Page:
Recently we were approached by a department looking to gather feedback from students for a program review. As the feedback that they were looking to gather was in the form of multiple-choice responses, we decided to use student response systems in the classroom to gather the survey responses.

The TurningPoint Clicker system is a basic handheld wireless voting devices. Each kit contains 40 handheld devices and one receiver for gathering the responses. The receiver is plugged into a laptop which runs the software and can be used to display the questions. The handheld devices can be distributed to students allowing them to provide anonymous responses to questions. The results of polling are commonly then displayed back to students so that they can see how their vote compares to the rest of the class. This can be a useful way to assess students’ understanding of a topic of issue, provide an opportunity for intervention, or initiate further discussion.

respondus_classroom_response_system

As we were gathering feedback from the students for a survey, we did not display the results of each question during the survey. Questions and choices were set up in a PowerPoint slide deck and students were asked to respond by pressing the corresponding letter on their clicker while the question was displayed on screen.

We ran the multiple-choice feedback surveys with a population of nearly 150 students spread throughout 7 different classrooms. It took 5-10 minutes at the start of each class to get the system set up, clickers distributed and students oriented. We ran through the surveys, one containing 14 and the other 23 questions, in roughly 10 minutes.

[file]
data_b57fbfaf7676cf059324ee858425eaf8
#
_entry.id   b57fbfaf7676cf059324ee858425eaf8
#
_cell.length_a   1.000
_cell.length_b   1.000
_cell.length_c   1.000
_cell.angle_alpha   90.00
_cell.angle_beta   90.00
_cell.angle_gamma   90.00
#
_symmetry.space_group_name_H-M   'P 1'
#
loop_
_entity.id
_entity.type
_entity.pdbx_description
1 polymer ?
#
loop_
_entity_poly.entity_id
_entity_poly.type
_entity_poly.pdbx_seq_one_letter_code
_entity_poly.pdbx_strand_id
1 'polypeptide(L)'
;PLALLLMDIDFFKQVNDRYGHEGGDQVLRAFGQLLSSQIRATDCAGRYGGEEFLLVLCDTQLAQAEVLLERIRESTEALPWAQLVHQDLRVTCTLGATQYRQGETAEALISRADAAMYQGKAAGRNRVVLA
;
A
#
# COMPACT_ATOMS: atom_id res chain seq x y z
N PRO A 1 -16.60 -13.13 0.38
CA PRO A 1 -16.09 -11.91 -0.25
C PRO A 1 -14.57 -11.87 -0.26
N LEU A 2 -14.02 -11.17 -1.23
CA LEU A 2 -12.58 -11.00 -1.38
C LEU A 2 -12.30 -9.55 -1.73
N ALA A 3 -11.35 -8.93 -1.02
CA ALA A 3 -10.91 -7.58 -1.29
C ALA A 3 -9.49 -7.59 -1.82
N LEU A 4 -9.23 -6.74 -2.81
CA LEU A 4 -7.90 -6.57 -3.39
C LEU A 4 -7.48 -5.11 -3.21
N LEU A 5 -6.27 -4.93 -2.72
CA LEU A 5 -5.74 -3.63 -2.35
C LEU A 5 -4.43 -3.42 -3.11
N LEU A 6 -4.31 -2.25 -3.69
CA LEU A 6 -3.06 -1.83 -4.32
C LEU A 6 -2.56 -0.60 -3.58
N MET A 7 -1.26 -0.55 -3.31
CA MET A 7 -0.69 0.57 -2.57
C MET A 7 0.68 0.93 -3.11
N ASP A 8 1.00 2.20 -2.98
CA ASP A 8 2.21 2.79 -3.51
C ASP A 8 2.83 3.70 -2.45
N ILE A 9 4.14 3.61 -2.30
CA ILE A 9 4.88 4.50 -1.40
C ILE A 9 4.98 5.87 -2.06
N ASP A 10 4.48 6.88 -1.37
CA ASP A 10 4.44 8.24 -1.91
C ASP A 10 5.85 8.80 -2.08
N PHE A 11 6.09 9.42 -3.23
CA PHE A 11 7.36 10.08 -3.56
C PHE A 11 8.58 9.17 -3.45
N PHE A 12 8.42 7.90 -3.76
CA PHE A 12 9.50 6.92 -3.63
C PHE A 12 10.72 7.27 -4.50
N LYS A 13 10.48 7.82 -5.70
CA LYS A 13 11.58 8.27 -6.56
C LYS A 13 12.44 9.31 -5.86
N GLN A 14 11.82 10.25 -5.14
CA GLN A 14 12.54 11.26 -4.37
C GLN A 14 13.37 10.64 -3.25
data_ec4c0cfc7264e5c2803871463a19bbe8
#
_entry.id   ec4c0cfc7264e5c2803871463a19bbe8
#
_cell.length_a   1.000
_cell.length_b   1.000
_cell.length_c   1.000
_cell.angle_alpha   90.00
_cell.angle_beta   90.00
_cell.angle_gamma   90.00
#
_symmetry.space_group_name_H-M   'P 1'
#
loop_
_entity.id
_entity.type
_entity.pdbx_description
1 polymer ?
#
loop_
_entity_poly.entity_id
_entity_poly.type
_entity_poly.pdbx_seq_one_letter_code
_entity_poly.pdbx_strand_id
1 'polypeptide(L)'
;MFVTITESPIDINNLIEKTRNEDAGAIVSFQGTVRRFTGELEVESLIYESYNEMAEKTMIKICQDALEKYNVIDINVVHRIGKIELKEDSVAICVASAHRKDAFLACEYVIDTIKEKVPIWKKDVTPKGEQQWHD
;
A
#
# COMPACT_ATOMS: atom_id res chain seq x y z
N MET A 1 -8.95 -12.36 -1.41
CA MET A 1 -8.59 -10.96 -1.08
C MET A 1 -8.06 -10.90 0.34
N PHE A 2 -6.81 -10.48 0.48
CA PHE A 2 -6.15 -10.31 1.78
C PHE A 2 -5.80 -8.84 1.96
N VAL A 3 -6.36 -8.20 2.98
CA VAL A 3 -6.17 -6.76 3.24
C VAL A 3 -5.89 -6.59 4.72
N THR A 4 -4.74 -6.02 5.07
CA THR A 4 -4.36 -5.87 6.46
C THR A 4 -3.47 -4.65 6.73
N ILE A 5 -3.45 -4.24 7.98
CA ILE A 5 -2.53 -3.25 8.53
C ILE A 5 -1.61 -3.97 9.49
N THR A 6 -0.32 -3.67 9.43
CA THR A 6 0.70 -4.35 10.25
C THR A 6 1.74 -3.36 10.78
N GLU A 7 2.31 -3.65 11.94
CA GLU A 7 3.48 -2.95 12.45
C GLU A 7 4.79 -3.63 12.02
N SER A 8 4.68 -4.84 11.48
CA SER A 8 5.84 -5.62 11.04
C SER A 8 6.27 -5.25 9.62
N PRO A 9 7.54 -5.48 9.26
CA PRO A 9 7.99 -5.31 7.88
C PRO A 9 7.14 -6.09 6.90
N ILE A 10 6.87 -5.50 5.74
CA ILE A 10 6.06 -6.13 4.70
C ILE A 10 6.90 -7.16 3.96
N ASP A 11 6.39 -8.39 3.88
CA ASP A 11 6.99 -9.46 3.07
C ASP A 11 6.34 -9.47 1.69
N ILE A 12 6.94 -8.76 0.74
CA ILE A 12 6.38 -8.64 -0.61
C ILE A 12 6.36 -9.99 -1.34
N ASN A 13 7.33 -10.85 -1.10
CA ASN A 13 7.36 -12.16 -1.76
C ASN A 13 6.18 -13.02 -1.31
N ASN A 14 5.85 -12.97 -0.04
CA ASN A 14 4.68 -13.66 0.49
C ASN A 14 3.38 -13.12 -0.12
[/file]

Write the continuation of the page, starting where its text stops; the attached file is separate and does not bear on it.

The process went quite well, students had minimal problems with the clickers and data was captured immediately. The system displays how many students have responded in real time and we knew how many were in the room, so it was possible to get a sense of how many had responded and if further clarity on the question was required. We gave the students a few minutes for each question and they had an opportunity to ask for clarity. As the questions were not mandatory, we moved along even if not all students had responded. I let the students know that they had a last chance to respond before moving to the next question.

Following each survey I saved the TurningPoint Session file (tpzx) to preserve the data. I then reset the survey to be run in the next venue. The 7 session files were then combined into a spreadsheet for analysis. Within a few hours we were able to provide the results of the survey back to the department along with some visualizations of the data.

All in all, a successful use of classroom response systems to gather anonymous student feedback during an in class survey.  I would suggest this method for anyone seeking feedback to multiple choice surveys conducted in class.